Top Democratic leaders intend to push for a quick end to the battle for the presidential nomination when primaries are over next week, Senate Majority Leader Harry Reid said Thursday, adding that he, Speaker Nancy Pelosi and party chairman Howard Dean will urge uncommitted delegates to choose sides.
"By this time next week, it will all be over give or take a day," Reid said of the marathon race between the front-running Barack Obama and Hillary Rodham Clinton.
Obama is within 44 delegates of clinching the nomination, according to The Associated Press tally, and leads Clinton by roughly 200 delegates.
Hillary Clinton says she's still in it to win it.
Although pundits and political observers say there's almost no way she can wrest the Democratic presidential nomination from Barack Obama, Clinton is still campaigning. She even raised controversy recently when she invoked the June 1968 assassination of Robert F. Kennedy to note that previous nominating campaigns extended into the summer.
Democratic presidential candidate Barack Obama said Thursday that he was "deeply disappointed" by a supporter's sermon at his church that mocked Hillary Rodham Clinton.
The Rev. Michael Pfleger, a Chicago activist, also apologized for last Sunday's sermon at Obama's church, in which he said Clinton's eyes welled with tears before the New Hampshire primary because she felt "entitled" to the Democratic nomination and because "there's a black man stealing my show."
Hillary Clinton could learn something from Scott McClellan, the former White House press secretary who bit the hand that stopped feeding him.
McClellan came to Washington as a close aide to President George W. Bush and became his chief spokesman until a new chief of staff ushered McClellan out the door, basically suggesting he was ineffective.
Republicans stepping down from office, President Bush's unpopularity, and a struggling economy are combining to make Ohio fertile ground for a Democratic Party hoping to expand its majority in Congress.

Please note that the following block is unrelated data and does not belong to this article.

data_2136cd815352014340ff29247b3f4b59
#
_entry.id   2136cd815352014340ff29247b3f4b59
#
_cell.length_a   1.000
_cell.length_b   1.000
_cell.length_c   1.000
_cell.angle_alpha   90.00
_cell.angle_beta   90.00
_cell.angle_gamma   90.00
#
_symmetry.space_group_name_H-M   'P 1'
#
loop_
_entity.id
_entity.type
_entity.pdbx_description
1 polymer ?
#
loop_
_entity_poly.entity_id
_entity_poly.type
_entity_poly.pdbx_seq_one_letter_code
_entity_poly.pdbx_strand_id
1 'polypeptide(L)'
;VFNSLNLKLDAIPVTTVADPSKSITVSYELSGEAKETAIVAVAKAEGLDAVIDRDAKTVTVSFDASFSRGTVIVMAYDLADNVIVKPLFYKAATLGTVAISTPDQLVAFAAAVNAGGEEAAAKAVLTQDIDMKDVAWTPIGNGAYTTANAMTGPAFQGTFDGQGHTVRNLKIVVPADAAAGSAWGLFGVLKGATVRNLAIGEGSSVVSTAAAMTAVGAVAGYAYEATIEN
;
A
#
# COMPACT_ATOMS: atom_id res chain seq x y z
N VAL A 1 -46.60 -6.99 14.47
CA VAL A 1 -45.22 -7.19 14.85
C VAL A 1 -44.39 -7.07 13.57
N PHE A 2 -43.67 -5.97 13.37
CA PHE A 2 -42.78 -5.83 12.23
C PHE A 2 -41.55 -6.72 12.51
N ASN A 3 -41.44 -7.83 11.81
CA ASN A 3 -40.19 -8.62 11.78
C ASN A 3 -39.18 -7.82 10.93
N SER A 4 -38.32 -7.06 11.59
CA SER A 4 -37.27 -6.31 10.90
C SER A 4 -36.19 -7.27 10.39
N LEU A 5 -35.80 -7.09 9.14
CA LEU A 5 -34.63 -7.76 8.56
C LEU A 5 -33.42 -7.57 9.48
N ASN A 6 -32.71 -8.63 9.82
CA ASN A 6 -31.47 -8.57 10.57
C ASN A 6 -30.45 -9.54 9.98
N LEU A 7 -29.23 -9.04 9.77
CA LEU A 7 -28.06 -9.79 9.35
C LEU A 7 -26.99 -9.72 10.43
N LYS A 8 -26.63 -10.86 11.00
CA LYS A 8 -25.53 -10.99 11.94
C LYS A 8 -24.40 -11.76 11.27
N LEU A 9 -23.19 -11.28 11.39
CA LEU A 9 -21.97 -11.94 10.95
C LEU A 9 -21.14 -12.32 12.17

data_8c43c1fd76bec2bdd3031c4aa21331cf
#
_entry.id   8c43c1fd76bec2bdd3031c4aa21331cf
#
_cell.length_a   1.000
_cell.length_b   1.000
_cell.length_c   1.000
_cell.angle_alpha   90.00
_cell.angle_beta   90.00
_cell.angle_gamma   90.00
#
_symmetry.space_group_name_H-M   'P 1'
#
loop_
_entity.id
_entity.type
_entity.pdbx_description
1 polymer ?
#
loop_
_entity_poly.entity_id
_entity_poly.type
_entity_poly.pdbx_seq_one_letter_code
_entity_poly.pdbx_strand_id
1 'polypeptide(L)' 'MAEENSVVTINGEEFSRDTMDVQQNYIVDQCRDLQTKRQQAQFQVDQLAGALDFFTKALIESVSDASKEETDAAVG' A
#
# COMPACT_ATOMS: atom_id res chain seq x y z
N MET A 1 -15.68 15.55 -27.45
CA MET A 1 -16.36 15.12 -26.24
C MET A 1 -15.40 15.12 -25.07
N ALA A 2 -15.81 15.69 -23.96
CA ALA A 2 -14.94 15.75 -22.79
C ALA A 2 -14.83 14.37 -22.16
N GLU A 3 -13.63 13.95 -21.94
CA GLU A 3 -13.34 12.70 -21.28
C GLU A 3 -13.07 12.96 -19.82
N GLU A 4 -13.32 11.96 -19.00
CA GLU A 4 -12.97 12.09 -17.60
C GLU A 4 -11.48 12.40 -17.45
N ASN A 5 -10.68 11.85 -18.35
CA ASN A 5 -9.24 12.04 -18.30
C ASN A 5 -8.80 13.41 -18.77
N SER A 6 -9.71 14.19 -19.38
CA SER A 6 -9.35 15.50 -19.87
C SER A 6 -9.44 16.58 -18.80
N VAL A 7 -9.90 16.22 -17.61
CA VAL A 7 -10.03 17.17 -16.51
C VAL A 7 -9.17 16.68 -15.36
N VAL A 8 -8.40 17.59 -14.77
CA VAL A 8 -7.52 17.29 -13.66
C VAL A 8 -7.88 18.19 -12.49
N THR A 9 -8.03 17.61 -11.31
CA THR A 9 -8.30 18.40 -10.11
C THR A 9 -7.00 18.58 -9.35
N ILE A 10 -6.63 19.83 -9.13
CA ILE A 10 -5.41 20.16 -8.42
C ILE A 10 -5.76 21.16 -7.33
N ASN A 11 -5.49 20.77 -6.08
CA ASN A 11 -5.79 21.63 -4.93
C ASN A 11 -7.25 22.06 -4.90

Three of the 11 Ohio congressional districts that are currently represented by Republicans -- in the Cincinnati, Columbus, and Canton areas -- are being aggressively courted by Democrats.
In all the Memorial Day excitement you might have missed it, but over the weekend the Libertarian Party nominated former Georgia congressman Bob Barr as its presidential candidate. Barr was chosen on the sixth ballot in Denver, a far livelier and more contested convention that either the Republicans or Democrats are likely to have.
When Hillary Clinton peers ahead on the campaign trail these days, she cannot help but see the tunnel at the end of the light.
If there is any other reason to be sick and tired of the presidential election campaign aside from the fact it has gone on longer than America's participation in World War I, it is the sudden emergence of the speech police ready to parse every remark for political correctness.
The idea of a dream ticket of Barack Obama and Hillary Rodham Clinton is turning into a nightmare among Democrats as Clinton continues to implode and Obama marches on towards the nomination.
At one time, many Democrats thought the idea of putting the two of them together was a great idea.
Now those same Democrats shudder at the thought.
Sen. Hillary Rodham Clinton's ill-timed and tasteless claim that she is stying in the Democratic Presidential race because frontrunner Barack Obama might get gunned down like Bobby Kennedy shows just how desperate and callous she is in her quest.
It's almost like she is wishing someone kills Obama so she is the only candidate left in the race.
Surely she doesn't wish that.
Or does she?